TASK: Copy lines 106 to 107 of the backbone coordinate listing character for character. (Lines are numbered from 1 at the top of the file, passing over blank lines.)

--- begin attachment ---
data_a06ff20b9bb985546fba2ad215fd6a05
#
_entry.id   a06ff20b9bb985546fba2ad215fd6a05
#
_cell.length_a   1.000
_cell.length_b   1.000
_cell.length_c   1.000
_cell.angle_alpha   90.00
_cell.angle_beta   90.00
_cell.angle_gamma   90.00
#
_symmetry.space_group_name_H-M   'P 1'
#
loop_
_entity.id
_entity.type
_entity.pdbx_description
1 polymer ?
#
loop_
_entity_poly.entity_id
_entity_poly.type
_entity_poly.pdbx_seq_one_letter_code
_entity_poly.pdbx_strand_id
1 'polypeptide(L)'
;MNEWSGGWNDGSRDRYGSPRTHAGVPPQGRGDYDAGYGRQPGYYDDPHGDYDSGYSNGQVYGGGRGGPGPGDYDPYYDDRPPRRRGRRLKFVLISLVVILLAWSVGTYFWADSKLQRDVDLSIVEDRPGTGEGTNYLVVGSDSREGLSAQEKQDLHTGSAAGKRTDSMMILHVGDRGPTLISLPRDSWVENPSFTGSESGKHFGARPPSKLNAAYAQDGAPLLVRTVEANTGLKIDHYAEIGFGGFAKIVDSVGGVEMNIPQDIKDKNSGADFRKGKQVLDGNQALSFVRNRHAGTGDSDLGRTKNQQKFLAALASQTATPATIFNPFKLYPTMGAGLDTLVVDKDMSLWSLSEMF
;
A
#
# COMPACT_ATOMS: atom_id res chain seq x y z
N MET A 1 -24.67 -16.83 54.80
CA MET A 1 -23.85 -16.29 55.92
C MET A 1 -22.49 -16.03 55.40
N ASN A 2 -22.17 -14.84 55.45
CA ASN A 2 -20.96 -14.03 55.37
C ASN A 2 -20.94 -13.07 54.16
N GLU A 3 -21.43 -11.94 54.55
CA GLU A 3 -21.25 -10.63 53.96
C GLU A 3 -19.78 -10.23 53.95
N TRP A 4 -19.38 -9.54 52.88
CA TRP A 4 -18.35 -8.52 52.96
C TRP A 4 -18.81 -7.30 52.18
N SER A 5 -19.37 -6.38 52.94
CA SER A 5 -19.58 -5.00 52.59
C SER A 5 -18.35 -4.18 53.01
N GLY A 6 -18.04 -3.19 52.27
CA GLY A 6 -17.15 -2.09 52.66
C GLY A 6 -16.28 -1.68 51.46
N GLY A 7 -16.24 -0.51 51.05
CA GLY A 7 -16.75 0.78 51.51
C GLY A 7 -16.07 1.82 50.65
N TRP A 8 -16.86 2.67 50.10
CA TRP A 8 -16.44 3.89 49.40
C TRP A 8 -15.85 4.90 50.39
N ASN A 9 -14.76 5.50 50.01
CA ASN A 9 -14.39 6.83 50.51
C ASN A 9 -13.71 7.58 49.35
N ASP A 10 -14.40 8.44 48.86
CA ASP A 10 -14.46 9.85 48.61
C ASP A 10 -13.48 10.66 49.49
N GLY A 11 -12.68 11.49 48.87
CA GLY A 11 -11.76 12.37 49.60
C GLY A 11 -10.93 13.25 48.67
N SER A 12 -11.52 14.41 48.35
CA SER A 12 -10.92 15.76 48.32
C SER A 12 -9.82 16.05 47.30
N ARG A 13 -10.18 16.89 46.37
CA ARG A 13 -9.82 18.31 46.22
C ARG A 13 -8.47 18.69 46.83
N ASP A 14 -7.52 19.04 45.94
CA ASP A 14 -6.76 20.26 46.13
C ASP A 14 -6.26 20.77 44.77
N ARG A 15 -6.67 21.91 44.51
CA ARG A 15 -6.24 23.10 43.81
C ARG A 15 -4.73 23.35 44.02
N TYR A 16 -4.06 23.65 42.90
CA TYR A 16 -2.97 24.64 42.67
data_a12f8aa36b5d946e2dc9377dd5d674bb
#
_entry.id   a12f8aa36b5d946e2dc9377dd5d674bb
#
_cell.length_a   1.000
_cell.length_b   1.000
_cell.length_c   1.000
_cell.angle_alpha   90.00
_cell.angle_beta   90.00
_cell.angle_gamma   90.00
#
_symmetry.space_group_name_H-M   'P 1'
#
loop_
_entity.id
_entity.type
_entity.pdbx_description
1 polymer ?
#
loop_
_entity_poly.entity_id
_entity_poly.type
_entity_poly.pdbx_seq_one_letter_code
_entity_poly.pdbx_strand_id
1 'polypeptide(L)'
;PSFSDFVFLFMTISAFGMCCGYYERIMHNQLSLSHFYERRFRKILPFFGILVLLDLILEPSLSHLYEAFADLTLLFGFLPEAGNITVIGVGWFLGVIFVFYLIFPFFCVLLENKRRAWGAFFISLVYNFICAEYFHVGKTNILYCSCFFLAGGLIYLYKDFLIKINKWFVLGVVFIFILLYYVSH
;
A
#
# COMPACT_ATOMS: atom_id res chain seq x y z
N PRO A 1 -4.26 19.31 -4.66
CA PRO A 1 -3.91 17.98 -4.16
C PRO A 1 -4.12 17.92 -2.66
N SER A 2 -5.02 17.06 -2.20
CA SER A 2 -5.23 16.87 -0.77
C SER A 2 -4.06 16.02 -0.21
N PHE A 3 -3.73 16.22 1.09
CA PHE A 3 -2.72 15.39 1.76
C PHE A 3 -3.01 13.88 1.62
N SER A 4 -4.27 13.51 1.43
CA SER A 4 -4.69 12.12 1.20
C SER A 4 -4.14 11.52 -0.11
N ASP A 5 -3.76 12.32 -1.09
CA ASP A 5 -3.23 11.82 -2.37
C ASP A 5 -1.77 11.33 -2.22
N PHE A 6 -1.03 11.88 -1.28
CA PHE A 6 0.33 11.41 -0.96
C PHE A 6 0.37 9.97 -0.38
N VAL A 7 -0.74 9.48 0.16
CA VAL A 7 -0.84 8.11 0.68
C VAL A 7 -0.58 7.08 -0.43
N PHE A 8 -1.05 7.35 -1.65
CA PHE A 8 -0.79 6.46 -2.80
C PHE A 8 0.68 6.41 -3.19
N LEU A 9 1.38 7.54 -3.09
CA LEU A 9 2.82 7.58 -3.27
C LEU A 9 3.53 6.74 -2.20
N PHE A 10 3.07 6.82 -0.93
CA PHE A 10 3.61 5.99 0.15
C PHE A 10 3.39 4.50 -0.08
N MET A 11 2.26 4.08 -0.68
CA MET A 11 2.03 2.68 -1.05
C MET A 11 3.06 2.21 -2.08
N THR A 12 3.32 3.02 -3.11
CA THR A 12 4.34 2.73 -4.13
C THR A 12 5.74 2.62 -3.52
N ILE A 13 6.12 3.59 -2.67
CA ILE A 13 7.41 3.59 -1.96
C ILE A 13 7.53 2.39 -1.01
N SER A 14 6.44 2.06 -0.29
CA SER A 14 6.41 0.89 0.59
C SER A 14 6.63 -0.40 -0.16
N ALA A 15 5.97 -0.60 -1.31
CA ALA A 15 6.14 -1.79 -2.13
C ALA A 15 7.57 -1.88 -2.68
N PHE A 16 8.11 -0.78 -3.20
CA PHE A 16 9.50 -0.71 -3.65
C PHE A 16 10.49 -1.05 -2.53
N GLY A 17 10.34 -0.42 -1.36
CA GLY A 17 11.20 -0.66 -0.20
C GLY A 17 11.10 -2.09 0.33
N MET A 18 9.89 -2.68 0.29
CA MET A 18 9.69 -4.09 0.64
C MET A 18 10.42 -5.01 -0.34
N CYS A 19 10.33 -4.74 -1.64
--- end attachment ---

#
# COMPACT_ATOMS: atom_id res chain seq x y z